Go to Computer Configuration ➡ Administrative Tools ➡ Windows Components ➡ Windows Defender Antivirus

Within these settings, we will focus on the following protection components:

  • MAPS (aka Microsoft Active Protection Service)
    • "Block at First Sight"
    • Automatic Sample Submission
  • MpEngine
    • Configure Cloud Protection Levels
    • Extending cloud check
  • Windows Defender Exploit Guard
    • Attack Surface Reduction
    • Controlled Folder Access
    • Network Protection

Take note several features such as Windows Defender Exploit Guard is a component of their paid, enterprise grade protection "Defender ATP" which is a component of a Windows 10 E5 subscription.

1073047040_Screenshot(165).thumb.png.d27c93fa943c86ca2ff5cde127733592.png

 

"Block at First Sight" & MAPS: Microsoft Active Protection Service

First, enable the Block At First Sight. Open that property and click Enable. What it will do is having a file scanned in real time by their local and cloud based algorithms to determine if a file is malicious or not.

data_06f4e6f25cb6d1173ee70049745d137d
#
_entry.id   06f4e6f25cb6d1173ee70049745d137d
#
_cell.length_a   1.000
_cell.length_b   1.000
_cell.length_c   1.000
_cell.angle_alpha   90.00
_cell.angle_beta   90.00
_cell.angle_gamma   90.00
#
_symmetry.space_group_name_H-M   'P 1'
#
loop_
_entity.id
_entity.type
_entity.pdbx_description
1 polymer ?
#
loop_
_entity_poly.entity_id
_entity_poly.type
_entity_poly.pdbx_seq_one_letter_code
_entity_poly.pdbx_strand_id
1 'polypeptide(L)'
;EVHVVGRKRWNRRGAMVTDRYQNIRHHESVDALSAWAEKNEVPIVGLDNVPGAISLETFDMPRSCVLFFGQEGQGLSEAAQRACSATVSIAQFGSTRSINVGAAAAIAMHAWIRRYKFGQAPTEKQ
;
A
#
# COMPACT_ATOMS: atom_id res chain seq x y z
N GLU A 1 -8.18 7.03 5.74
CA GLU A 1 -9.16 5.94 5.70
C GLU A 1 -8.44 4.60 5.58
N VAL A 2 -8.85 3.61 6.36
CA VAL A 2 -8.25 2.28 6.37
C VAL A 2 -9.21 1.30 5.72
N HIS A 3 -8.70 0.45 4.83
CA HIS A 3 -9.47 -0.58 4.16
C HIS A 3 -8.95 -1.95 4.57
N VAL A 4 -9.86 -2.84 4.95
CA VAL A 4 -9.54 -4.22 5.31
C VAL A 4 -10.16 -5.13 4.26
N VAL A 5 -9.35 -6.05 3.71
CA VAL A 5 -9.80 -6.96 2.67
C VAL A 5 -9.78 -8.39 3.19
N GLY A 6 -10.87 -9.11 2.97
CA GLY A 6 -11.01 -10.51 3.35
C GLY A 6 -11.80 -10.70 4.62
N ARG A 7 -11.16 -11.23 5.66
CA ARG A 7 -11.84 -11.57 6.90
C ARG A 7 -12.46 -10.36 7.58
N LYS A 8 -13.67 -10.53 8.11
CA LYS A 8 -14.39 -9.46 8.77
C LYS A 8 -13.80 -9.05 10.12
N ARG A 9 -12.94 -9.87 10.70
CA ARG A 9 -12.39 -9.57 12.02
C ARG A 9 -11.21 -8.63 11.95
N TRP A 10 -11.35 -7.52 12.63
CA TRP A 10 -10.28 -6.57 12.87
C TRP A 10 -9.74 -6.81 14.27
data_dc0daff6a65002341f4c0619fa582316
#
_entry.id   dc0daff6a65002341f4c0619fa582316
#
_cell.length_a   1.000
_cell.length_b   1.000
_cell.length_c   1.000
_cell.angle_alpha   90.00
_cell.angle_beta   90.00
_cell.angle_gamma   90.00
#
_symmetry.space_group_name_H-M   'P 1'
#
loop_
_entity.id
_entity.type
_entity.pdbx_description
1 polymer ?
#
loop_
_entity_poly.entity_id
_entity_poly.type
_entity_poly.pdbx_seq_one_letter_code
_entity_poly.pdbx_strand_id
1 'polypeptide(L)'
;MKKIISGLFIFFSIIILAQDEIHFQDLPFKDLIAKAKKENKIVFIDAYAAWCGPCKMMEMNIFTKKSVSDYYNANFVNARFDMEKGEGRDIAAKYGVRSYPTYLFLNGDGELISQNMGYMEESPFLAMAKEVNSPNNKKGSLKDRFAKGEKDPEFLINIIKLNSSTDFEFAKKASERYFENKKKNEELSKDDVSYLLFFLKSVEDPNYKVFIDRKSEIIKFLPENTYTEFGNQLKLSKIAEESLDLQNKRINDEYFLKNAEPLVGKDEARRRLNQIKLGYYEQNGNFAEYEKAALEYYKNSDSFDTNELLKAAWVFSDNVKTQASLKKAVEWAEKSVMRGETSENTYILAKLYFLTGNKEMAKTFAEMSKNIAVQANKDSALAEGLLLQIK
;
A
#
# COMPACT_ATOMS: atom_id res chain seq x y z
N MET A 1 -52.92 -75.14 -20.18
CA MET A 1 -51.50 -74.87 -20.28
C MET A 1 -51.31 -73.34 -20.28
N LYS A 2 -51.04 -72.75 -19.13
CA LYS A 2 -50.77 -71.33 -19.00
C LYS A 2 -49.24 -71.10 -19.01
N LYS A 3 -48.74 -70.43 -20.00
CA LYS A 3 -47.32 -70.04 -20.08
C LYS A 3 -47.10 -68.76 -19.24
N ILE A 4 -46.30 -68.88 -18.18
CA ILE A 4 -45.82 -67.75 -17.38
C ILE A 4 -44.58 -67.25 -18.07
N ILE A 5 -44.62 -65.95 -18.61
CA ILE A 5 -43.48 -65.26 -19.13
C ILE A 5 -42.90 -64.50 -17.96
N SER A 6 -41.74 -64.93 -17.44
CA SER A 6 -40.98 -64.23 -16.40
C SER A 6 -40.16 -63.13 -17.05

image.png.bad6325847e9b4160404e2016ee8c42e.png

 

In Microsoft's documentation, if the local detection algorithms can't immediately make a verdict, it will use a cloud service to do additional checks. To do this, open the "Join Microsoft MAPS" properties and enable "Advanced MAPS". Now, as shown in the screenshot Advanced MAPS will collect even more data such as ncluding the location of the software, file names, how the software operates, and how it has impacted your computer. If you think this is a little bit invasive, you can dial it down to Basic MAPS.

image.png.61c701ee0809ce6c3910cfefabe3a837.png